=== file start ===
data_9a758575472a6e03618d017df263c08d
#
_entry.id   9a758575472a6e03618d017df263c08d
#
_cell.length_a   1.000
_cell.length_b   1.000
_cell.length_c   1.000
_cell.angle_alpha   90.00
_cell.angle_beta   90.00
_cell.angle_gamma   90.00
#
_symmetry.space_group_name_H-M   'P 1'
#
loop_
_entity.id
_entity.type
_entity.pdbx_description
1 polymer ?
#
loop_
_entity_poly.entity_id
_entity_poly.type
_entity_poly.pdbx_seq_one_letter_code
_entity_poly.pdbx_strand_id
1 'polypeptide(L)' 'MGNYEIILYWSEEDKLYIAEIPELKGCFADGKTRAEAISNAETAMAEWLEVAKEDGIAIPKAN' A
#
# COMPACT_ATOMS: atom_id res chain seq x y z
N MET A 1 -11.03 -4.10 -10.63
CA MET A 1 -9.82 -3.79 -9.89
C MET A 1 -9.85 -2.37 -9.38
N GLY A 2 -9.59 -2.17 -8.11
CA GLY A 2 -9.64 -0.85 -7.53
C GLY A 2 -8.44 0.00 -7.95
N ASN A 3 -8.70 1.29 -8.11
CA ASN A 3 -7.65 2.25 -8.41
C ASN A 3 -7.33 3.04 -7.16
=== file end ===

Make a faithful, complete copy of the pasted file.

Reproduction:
data_9a758575472a6e03618d017df263c08d
#
_entry.id   9a758575472a6e03618d017df263c08d
#
_cell.length_a   1.000
_cell.length_b   1.000
_cell.length_c   1.000
_cell.angle_alpha   90.00
_cell.angle_beta   90.00
_cell.angle_gamma   90.00
#
_symmetry.space_group_name_H-M   'P 1'
#
loop_
_entity.id
_entity.type
_entity.pdbx_description
1 polymer ?
#
loop_
_entity_poly.entity_id
_entity_poly.type
_entity_poly.pdbx_seq_one_letter_code
_entity_poly.pdbx_strand_id
1 'polypeptide(L)' 'MGNYEIILYWSEEDKLYIAEIPELKGCFADGKTRAEAISNAETAMAEWLEVAKEDGIAIPKAN' A
#
# COMPACT_ATOMS: atom_id res chain seq x y z
N MET A 1 -11.03 -4.10 -10.63
CA MET A 1 -9.82 -3.79 -9.89
C MET A 1 -9.85 -2.37 -9.38
N GLY A 2 -9.59 -2.17 -8.11
CA GLY A 2 -9.64 -0.85 -7.53
C GLY A 2 -8.44 0.00 -7.95
N ASN A 3 -8.70 1.29 -8.11
CA ASN A 3 -7.65 2.25 -8.41
C ASN A 3 -7.33 3.04 -7.16